Confused about the debate over Apple's locked-down ecosystem vs. Google Play or Windows Store's open--but potentially more hazardous--ecosystems?
Here's the deal:
Developers for apps must go through a laborious and slow process to develop an app or program for iOS or OS X. The app is reviewed by programmers at Apple, and may be denied permission to go on Apple's app store. Apple uses this process because it ensures a better user experience and ensures stability in the operating system (assuming Apple's programmers review the programs carefully, which they generally do).
However, this approach limits developers who may want to do something that Apple doesn't allow. It also limits a user's choice, as some reputable developers or companies do not release their app for iOS, due to the extra time and effort it takes to go through their screening process.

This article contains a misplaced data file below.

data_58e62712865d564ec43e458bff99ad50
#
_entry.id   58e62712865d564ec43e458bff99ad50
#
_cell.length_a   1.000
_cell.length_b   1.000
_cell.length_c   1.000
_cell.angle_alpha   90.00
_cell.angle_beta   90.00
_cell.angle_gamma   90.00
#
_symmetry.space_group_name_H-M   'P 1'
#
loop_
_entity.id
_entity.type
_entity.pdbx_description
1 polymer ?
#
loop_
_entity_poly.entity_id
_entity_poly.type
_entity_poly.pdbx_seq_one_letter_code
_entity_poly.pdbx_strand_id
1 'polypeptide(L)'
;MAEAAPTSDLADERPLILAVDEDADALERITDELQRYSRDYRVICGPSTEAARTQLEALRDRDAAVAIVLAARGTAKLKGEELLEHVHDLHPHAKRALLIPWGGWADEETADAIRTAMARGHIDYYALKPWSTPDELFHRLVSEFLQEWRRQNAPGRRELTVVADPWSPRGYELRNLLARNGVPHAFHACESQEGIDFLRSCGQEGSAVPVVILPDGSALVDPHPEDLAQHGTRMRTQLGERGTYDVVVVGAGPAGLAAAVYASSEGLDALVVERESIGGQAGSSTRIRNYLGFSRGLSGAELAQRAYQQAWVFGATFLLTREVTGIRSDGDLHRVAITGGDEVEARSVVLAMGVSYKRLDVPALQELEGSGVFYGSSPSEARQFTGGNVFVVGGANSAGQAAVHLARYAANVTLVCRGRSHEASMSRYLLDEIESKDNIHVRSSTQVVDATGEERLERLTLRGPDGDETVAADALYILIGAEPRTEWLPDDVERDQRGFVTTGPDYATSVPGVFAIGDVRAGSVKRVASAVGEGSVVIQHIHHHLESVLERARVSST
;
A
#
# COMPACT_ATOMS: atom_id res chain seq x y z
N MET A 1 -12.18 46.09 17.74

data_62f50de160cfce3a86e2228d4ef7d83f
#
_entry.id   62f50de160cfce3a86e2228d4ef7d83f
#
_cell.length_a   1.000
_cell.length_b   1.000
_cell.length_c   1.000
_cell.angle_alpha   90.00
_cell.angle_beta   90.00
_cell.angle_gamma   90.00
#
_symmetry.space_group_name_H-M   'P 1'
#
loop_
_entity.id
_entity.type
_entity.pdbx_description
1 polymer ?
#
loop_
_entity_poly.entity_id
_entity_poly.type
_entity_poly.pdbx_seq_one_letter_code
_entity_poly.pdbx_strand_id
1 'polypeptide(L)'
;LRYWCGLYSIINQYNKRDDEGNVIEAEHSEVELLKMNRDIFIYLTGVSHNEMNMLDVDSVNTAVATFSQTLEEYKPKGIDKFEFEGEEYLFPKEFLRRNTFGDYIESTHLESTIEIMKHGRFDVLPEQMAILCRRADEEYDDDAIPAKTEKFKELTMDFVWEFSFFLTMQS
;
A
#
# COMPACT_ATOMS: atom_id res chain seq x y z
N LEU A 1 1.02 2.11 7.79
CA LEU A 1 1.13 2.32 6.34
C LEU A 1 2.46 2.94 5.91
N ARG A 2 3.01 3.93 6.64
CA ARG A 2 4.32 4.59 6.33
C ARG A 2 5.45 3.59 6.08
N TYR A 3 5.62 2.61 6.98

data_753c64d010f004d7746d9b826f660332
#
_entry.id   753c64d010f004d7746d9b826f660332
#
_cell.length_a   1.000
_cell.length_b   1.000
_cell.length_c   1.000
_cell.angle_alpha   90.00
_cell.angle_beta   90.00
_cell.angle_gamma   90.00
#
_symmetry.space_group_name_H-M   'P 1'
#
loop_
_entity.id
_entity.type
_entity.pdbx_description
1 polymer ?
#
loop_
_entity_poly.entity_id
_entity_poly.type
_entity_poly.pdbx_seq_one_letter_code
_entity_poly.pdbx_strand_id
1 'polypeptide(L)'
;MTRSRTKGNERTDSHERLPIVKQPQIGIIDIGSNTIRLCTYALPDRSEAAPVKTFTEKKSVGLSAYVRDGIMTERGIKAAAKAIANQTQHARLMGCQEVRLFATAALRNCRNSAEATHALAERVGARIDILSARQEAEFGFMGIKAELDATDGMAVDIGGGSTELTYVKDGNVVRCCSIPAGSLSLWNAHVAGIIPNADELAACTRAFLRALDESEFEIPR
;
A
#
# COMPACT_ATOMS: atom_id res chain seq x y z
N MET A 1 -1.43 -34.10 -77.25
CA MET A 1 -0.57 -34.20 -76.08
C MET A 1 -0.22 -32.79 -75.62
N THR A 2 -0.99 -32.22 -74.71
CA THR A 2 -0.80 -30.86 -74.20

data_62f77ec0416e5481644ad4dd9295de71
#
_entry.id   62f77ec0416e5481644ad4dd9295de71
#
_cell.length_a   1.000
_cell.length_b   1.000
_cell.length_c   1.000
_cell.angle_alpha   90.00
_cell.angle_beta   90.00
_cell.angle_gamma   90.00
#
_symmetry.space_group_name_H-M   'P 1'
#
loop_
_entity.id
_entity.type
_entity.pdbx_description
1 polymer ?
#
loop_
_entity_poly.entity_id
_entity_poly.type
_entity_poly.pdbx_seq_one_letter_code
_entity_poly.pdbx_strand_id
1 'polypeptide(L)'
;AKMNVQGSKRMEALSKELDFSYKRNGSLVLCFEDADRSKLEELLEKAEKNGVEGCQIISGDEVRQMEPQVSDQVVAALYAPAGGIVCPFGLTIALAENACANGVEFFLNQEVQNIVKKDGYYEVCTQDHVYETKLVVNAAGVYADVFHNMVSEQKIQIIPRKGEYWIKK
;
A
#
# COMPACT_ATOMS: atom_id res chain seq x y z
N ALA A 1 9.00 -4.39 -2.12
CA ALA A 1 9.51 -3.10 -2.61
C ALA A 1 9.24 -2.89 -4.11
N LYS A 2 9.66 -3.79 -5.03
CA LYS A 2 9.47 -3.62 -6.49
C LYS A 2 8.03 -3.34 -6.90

Microsoft, on the other hand, essentially didn't screen admissions to their app store, resulting in many buggy--or just plain dishonest--apps and programs. Microsoft is working on cleaning up this mess, but it's going to take time. Google strikes a pretty good balance with Android, as there are more apps on Google Play than there are on Apple Store or on Windows Store, and the majority of the apps for Android are useful and honest.
People often complain online about Apple's "locked-down ecosystem." It's essentially a philosophical complaint more than anything. Apple will restrict others' freedom in order to ensure that their products work well. Google and Microsoft allow a much greater degree of freedom for both developers and users, but the tradeoff is that users have to know a little bit about computers (and scammers!) to take advantage of that freedom.
Personally, I balk at someone telling me what I can and cannot do, particularly if they're trying to sell me really expensive stuff like Apple does. But there is a good argument to be made for Apple's procedure (for example, Microsoft's messy Windows Store. There's a good article about it here: http://www.engadget.com/2014/08/28/microsoft-explains-windows-store-crackdown/).
Okay, nerdy tech talk for the week complete.